Stockholders voted overwhelmingly against the deal with CME. Gooch and Heffron, however, would still not agree to a transaction with BGC. In a press release issued after the stockholder vote, GFI management stated that it would begin exploring alternative transactions for the company, notwithstanding BGC’s pending $6.10 per share tender offer. The Special Committee, however well-intentioned, appeared powerless to overcome Gooch and Heffron’s self-interest.

The stockholder litigation became the forum for the Special Committee to seek judicial intervention to counter Gooch and Heffron’s intransigence. As the outside directors would later disclose to the Court and to stockholders in SEC filings, the Special Committee had never agreed to reinstitute a corporate sales process and, instead, wanted to secure a transaction with BGC at $6.10 per share. The Special Committee further demanded that JPI (i.e., Gooch and Heffron) independently pay an extra $0.10 per share to every stockholder who lost out on BGC’s higher $6.20 per share offer. Plaintiffs secured an expedited trial on their breach of fiduciary duty claims in the hope of forcing Gooch and Heffron to comply with the Special Committee’s demands.

Facing a trial that would bring to light a number of unflattering facts known only to the litigants, the conflicted directors eventually agreed to pursue a tender offer transaction with BGC at $6.10 per share. Gooch and Heffron, however, refused to make stockholders whole for losing out on BGC’s higher $6.20 per share offer. Plaintiffs agreed to postpone the expedited trial in exchange for the public disclosure of the Special Committee’s disagreement with management’s press release and an agreement by Gooch and Heffron to allow the Special Committee to participate in negotiations with BGC.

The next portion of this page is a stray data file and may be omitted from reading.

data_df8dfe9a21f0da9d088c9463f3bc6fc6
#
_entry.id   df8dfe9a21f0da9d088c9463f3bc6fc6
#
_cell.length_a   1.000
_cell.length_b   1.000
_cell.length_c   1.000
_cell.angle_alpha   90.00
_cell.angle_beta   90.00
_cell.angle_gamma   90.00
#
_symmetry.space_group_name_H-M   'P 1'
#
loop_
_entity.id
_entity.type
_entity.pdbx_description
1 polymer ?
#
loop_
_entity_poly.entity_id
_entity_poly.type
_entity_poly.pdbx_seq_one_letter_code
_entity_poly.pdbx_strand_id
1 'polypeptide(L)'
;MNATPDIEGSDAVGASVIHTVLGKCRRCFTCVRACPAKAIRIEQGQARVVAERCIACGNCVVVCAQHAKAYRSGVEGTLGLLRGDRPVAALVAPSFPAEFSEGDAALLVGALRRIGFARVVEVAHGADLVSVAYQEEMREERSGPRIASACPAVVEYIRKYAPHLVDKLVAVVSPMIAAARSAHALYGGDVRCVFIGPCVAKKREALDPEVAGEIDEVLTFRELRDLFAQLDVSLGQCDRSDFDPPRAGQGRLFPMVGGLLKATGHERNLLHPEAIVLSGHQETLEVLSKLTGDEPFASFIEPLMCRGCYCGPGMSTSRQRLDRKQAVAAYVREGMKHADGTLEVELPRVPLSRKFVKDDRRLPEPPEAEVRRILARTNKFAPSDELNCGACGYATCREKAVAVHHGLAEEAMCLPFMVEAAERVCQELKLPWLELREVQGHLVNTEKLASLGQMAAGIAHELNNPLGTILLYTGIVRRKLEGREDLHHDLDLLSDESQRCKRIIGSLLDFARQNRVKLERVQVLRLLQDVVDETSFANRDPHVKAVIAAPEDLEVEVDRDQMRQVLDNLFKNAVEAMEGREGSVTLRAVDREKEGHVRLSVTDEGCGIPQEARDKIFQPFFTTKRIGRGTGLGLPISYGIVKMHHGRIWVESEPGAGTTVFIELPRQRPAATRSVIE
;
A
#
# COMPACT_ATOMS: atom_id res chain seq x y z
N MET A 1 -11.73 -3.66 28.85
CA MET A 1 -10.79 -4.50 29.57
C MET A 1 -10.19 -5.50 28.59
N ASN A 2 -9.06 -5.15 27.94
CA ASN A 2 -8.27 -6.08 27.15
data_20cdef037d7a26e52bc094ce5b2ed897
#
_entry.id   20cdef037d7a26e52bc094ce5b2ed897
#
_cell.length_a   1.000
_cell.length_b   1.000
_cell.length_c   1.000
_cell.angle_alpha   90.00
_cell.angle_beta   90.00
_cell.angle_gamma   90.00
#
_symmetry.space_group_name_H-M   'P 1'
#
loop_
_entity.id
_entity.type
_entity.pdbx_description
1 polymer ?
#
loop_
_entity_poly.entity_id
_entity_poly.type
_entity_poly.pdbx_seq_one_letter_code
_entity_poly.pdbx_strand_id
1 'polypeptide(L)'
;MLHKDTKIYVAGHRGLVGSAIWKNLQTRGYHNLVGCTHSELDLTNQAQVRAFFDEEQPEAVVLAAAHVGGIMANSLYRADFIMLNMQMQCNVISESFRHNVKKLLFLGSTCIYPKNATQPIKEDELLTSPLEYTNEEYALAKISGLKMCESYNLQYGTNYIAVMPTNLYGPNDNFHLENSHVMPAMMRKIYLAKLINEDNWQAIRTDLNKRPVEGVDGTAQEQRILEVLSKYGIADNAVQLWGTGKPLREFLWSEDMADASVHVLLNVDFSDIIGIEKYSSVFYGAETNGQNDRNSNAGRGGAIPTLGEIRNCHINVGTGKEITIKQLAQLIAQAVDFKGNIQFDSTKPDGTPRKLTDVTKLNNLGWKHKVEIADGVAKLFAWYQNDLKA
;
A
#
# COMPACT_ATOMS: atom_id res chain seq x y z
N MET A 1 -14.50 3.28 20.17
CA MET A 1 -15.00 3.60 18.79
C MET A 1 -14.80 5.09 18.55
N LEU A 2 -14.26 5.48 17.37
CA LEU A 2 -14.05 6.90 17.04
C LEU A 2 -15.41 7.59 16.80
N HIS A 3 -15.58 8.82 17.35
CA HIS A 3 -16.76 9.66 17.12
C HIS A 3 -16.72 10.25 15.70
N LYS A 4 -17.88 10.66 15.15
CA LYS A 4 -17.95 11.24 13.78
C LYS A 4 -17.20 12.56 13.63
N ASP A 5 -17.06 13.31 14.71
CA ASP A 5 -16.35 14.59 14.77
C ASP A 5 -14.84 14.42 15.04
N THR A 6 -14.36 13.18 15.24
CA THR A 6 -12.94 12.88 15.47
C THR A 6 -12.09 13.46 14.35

Plaintiffs continued to press their claims, believing they had a strong case for liability, as stockholders would have received more for their shares had Gooch and Heffron not prioritized their interests over the interests of GFI’s public stockholders. The Delaware Court of Chancery scheduled a trial for the fall of 2015. With the threat of a trial still looming and their depositions scheduled, Gooch and Heffron ultimately agreed to a settlement that will make stockholders whole for the value they lost when the GFI Board failed to agree to BGC’s $6.20 per share offer. The settlement likewise removed the voting agreement tail that prevented JPI from agreeing to an alternative transaction for a 12-month period following the negative stockholder vote on the CME deal.

The $10.75 million settlement fund will provide stockholders with even more than $0.10 per share and will not be reduced for an award of counsel fees. Thus, as a result of the litigation, GFI stockholders will receive total compensation for their shares even higher than BGC’s highest offer of $6.20 per share. In short, the stockholder plaintiffs and their counsel achieved what the Special Committee could not achieve by itself – maximum value for GFI public stockholders’ shares. The Court has scheduled a hearing for November 24, 2015 to consider whether to approve the settlement.